MIDDONI

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Lehite GN 1. Land, ca. 90 BC (Alma 20:2, 3, 4 (x3), 5, 7, 14, 15, 28, 30; 21:12, 13, 18; 22:1, 3; 23:10)

Etymology

There are several place-names from the ancient Near East with which the Lehite GN MIDDONI may be compared. However tempting, the Late Bronze Age GN Mittani is not likely because it was the name of a non-Semitic empire, not of a geographic feature such as a city or land. If the doubling of the d is phonemic, then the HEBREW root mdd, “to measure,” such as in the biblical GN Middin (Joshua 15:61) would seem to fit and could mean “(place of) measurement” (RFS, JAT and JH), with the nominalizing element -ōn.[1] If the doubling of the d is not phonemic, then the root dūn, “to struggle, contend,” would provide an apt meaning (similar to biblical Meribah, “strife,” as a GN in Exodus 17:7 and Numbers 20:13 JH and JAT) of “My Contention,” with the 1 c.s. pronominal suffix.

The derivation of Middoni from the biblical MIDIAN, mdyn (Genesis 37:36) is less likely because it would required the “yod” of the HEBREW to leave no trace.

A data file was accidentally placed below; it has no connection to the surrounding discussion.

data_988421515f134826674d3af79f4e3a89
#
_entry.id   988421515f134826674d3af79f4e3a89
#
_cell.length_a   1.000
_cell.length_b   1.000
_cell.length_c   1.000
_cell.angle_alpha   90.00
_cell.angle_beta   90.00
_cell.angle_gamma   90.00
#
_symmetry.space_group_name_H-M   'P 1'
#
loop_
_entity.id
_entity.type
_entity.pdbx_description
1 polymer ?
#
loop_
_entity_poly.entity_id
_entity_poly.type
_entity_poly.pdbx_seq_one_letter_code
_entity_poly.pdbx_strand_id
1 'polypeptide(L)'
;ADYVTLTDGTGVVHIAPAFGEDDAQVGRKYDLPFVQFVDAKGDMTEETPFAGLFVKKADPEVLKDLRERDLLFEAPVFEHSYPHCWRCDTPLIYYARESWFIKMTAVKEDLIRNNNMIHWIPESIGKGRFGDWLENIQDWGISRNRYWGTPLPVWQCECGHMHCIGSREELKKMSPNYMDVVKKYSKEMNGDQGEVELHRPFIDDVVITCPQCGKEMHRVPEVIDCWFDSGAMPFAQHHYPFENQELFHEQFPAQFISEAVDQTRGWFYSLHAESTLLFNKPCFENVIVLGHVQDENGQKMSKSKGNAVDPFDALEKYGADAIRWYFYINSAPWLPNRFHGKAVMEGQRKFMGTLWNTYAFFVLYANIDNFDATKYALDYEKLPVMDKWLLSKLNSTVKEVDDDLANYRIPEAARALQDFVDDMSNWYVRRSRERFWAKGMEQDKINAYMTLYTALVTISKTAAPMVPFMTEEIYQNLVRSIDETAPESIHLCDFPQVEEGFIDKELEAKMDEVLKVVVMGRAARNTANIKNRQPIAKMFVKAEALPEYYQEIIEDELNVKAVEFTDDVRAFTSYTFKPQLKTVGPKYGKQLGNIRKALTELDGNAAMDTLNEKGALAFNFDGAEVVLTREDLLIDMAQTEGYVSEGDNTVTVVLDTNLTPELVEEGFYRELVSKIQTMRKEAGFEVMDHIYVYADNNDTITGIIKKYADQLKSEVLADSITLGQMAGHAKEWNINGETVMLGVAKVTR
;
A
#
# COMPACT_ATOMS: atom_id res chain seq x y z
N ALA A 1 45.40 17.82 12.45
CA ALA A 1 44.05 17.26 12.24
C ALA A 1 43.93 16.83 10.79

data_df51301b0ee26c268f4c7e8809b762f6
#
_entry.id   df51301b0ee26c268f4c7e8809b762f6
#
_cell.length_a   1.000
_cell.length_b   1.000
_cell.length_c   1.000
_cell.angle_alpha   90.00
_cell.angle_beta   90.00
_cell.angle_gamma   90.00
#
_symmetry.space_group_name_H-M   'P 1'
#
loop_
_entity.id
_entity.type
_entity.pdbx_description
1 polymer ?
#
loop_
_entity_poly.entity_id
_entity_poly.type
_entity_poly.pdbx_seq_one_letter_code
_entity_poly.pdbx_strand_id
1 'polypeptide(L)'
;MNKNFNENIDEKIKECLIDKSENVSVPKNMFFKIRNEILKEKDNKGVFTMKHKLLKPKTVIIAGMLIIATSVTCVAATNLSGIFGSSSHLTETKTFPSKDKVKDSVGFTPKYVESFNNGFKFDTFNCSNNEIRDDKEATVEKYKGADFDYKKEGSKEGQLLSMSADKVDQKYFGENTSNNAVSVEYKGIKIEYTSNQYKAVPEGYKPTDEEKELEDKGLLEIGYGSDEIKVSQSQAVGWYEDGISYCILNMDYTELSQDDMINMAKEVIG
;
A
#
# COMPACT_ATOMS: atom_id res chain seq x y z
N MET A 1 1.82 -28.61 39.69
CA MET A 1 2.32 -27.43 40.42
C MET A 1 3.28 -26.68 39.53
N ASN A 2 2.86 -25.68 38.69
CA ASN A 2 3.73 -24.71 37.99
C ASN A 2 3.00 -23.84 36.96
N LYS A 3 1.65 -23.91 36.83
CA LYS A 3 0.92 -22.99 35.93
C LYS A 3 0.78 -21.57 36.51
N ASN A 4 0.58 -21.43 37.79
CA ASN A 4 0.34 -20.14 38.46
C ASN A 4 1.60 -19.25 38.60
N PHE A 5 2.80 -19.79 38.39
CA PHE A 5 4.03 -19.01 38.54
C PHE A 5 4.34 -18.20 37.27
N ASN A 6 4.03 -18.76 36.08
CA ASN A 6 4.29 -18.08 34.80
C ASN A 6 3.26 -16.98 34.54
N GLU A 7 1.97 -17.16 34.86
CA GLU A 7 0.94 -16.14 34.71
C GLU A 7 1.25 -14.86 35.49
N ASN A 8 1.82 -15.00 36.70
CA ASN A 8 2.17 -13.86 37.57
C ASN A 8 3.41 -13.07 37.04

Variants

Deseret Alphabet: 𐐣𐐆𐐔𐐄𐐤𐐌 (mɪdoʊnaɪ), 𐐣𐐆𐐔𐐃𐐤𐐌 (mɪdɔːnaɪ)

Notes


  1. Edward Lipinski, Semitic Linguistics (Louvain: Peeters,) 221. It has been pointed out by John Tvedtnes that HEBREW *middāh, “tribute” (In MT only in construct middat ham-melek, “tribute of the king,” Nehemiah 5:4, and in Aramaic) is another example of the root *mdd. The land of MIDDONI was one of the last two lands (ISHMAEL and MIDDONI) in the LAMANITE realm which had their own king and yet which were under the government of the LAMANITE king residing in the land of NEPHI (Alma 20). It is likely that the land of MIDDONI rendered tribute the the king at Nephi. This is thus a possible case for metonymy.
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